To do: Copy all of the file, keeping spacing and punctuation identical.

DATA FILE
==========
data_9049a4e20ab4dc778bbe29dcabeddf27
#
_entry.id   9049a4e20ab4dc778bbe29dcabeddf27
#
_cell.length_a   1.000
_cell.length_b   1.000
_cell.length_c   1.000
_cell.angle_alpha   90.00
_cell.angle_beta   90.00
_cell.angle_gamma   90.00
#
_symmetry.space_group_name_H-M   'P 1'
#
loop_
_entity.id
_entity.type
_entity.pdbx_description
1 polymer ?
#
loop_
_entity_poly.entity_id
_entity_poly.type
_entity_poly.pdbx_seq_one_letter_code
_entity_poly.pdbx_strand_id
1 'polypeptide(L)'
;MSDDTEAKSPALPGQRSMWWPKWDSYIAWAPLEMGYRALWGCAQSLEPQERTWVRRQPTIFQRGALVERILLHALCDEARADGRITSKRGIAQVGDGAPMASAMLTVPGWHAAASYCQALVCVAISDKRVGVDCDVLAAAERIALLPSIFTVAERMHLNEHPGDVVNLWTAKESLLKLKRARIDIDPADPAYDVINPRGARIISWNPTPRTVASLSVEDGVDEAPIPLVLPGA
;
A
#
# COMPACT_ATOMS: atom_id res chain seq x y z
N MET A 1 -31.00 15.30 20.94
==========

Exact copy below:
data_9049a4e20ab4dc778bbe29dcabeddf27
#
_entry.id   9049a4e20ab4dc778bbe29dcabeddf27
#
_cell.length_a   1.000
_cell.length_b   1.000
_cell.length_c   1.000
_cell.angle_alpha   90.00
_cell.angle_beta   90.00
_cell.angle_gamma   90.00
#
_symmetry.space_group_name_H-M   'P 1'
#
loop_
_entity.id
_entity.type
_entity.pdbx_description
1 polymer ?
#
loop_
_entity_poly.entity_id
_entity_poly.type
_entity_poly.pdbx_seq_one_letter_code
_entity_poly.pdbx_strand_id
1 'polypeptide(L)'
;MSDDTEAKSPALPGQRSMWWPKWDSYIAWAPLEMGYRALWGCAQSLEPQERTWVRRQPTIFQRGALVERILLHALCDEARADGRITSKRGIAQVGDGAPMASAMLTVPGWHAAASYCQALVCVAISDKRVGVDCDVLAAAERIALLPSIFTVAERMHLNEHPGDVVNLWTAKESLLKLKRARIDIDPADPAYDVINPRGARIISWNPTPRTVASLSVEDGVDEAPIPLVLPGA
;
A
#
# COMPACT_ATOMS: atom_id res chain seq x y z
N MET A 1 -31.00 15.30 20.94